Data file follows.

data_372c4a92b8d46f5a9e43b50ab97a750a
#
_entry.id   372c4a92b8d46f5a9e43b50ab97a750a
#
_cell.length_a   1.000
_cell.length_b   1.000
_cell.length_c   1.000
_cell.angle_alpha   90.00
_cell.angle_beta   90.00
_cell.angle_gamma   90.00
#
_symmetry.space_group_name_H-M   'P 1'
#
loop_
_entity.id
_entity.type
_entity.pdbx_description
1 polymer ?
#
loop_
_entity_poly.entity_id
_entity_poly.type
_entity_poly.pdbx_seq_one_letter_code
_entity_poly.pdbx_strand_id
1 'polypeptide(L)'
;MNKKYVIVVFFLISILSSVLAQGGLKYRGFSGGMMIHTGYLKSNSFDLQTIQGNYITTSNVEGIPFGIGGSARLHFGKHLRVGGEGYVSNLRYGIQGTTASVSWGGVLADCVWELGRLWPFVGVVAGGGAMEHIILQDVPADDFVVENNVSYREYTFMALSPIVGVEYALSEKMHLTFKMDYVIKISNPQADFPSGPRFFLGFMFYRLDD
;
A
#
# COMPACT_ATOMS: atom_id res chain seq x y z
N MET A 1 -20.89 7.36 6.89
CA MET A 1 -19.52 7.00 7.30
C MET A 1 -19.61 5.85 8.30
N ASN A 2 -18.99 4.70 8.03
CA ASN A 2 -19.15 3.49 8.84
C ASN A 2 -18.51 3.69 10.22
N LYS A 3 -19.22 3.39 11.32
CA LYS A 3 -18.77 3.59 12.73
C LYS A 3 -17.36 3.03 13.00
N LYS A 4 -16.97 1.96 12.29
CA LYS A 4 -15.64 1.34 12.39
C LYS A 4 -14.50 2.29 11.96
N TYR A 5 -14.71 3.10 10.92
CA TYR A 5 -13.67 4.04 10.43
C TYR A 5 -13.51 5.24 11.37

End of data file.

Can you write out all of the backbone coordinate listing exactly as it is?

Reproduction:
data_372c4a92b8d46f5a9e43b50ab97a750a
#
_entry.id   372c4a92b8d46f5a9e43b50ab97a750a
#
_cell.length_a   1.000
_cell.length_b   1.000
_cell.length_c   1.000
_cell.angle_alpha   90.00
_cell.angle_beta   90.00
_cell.angle_gamma   90.00
#
_symmetry.space_group_name_H-M   'P 1'
#
loop_
_entity.id
_entity.type
_entity.pdbx_description
1 polymer ?
#
loop_
_entity_poly.entity_id
_entity_poly.type
_entity_poly.pdbx_seq_one_letter_code
_entity_poly.pdbx_strand_id
1 'polypeptide(L)'
;MNKKYVIVVFFLISILSSVLAQGGLKYRGFSGGMMIHTGYLKSNSFDLQTIQGNYITTSNVEGIPFGIGGSARLHFGKHLRVGGEGYVSNLRYGIQGTTASVSWGGVLADCVWELGRLWPFVGVVAGGGAMEHIILQDVPADDFVVENNVSYREYTFMALSPIVGVEYALSEKMHLTFKMDYVIKISNPQADFPSGPRFFLGFMFYRLDD
;
A
#
# COMPACT_ATOMS: atom_id res chain seq x y z
N MET A 1 -20.89 7.36 6.89
CA MET A 1 -19.52 7.00 7.30
C MET A 1 -19.61 5.85 8.30
N ASN A 2 -18.99 4.70 8.03
CA ASN A 2 -19.15 3.49 8.84
C ASN A 2 -18.51 3.69 10.22
N LYS A 3 -19.22 3.39 11.32
CA LYS A 3 -18.77 3.59 12.73
C LYS A 3 -17.36 3.03 13.00
N LYS A 4 -16.97 1.96 12.29
CA LYS A 4 -15.64 1.34 12.39
C LYS A 4 -14.50 2.29 11.96
N TYR A 5 -14.71 3.10 10.92
CA TYR A 5 -13.67 4.04 10.43
C TYR A 5 -13.51 5.24 11.37